Two more Dominican Republic hotels close down in Puerto Plata
Sun Village and Maxim's Bungalows are the latest Dominican Republic hotels to join the list of the other 12 hotels that have had to close down due to the negative impact that the global recession has had on Dominican tourism
Dominican Republic holidays continue to suffer from the negative aftermath effects of the global recession as more Dominican Republic hotels are forced to close down operations and shut down their resorts for an indefinite time, as they wait for tourism to recover when the number of travellers visiting this holiday destination starts increasing again.
Over 400 employees were suspended from their workplace this week as the management of Sun Village and Maxim’s Bungalows in Puerto Plata temporarily closed down their hotels and put a stop to their operations due to a judicial conflict between their shareholders.
With the closing of these two Puerto Plata hotels now the total number of Dominican Republic hotels that have had to shut down has escalated to a total of 14 resorts closed in the tourist areas of Luperon, Costambar, Cabarete, Sosua and Playa Dorada, all due to the low profit margins as a consequence of the decrease in the number of tourists arriving for Dominican Republic holidays.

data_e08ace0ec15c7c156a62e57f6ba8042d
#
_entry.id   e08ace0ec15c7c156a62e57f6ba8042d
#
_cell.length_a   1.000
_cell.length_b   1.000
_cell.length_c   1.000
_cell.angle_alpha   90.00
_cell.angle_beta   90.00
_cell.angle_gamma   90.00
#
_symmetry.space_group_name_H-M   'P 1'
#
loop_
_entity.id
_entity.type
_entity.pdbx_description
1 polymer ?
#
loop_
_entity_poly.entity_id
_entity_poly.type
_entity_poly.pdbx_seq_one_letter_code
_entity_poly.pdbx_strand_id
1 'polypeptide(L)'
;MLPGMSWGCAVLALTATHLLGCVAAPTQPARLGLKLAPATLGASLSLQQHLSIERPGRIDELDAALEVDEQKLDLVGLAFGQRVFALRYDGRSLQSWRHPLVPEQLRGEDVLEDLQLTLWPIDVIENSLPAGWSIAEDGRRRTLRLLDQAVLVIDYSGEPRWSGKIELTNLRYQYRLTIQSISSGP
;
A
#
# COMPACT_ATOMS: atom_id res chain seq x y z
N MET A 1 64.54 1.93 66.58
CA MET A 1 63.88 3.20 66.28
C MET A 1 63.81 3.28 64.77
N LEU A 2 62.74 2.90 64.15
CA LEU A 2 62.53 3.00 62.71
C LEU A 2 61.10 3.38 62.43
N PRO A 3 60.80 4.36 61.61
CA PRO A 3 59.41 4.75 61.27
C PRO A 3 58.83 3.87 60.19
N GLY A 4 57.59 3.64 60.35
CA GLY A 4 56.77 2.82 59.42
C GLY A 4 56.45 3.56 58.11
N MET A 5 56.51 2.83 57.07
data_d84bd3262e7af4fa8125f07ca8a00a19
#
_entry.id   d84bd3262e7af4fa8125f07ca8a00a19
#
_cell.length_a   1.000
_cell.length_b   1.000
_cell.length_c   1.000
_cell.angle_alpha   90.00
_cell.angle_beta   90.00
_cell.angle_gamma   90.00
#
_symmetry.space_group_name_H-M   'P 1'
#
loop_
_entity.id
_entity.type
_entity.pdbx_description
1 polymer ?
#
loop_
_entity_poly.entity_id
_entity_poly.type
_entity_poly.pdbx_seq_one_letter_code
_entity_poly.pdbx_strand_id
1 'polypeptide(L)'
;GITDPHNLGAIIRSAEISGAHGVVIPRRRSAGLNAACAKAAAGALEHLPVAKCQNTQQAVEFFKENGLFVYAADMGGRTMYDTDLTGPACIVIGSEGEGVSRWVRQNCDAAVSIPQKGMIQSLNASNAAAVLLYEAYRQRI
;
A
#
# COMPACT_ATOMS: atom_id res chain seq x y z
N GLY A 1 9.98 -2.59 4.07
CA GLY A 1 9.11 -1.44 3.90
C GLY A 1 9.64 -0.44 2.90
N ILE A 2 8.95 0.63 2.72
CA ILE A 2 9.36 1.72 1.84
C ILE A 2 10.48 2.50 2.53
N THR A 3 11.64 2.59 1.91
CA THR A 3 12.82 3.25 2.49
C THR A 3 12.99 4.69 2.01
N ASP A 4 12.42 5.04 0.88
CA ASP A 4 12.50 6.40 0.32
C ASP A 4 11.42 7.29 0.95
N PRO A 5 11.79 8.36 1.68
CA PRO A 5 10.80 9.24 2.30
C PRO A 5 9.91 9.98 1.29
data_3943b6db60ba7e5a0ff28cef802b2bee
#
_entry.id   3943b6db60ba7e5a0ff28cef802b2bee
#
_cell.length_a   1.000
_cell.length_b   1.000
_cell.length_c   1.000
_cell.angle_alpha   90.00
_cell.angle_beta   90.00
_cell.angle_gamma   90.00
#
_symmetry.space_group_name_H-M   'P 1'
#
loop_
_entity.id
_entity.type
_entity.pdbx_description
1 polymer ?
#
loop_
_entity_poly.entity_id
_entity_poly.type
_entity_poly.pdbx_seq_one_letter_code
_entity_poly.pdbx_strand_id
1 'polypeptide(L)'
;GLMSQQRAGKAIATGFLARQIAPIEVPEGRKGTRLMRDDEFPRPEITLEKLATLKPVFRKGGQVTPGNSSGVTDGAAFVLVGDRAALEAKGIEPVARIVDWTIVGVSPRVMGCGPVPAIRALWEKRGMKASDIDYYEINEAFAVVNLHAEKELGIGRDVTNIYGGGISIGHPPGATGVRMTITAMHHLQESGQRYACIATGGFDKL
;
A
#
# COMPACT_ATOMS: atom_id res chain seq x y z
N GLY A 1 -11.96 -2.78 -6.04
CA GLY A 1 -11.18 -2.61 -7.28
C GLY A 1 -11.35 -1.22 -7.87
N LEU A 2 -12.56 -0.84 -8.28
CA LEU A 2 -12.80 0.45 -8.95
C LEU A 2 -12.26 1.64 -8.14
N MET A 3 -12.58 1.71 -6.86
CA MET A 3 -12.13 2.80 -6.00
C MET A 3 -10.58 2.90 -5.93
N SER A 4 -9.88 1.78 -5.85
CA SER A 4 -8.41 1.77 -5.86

The manager of both Puerto Plata hotels, Joaquin Dueñas has suspended the working functions of 409 employees and proceeded to transfer hundreds of guests staying at the either of these hotels and reallocating them at the Hacienda Resort in Cofresí.
Shareholders of both of these Dominican Republic hotels have divided into three groups trying to stop the Grupo Elliot from continuing in charge of operations, a group which only holds 13% of the shares of the closed properties. Until the conflict is resolved, both hotels accounts have been frozen following orders from a Miami federal judge.
The low occupancy experienced by many Dominican Republic hotels is seriously affecting the country’s economy as it is highly dependable on the tourism industry. Dominican Republic holidays’ global appeal is officially in a much needed rescue from holidaymakers worldwide selecting this as their holiday destination.
Last Monday, Haydée Kuret, the president of the Hotels and Restaurants Association predicted that the Dominican Republic’s tourism industry will have to wait until 2011 to begin experiencing any improvement.
The businesswoman didn’t rule out any possible alleviation to the situation by next December 2009, when the boreal winter sends massive waves of tourists towards warmer climates in the tropics, but she denied estimating the magnitude of the possible success of Dominican Republic holidays attracting more visitors.
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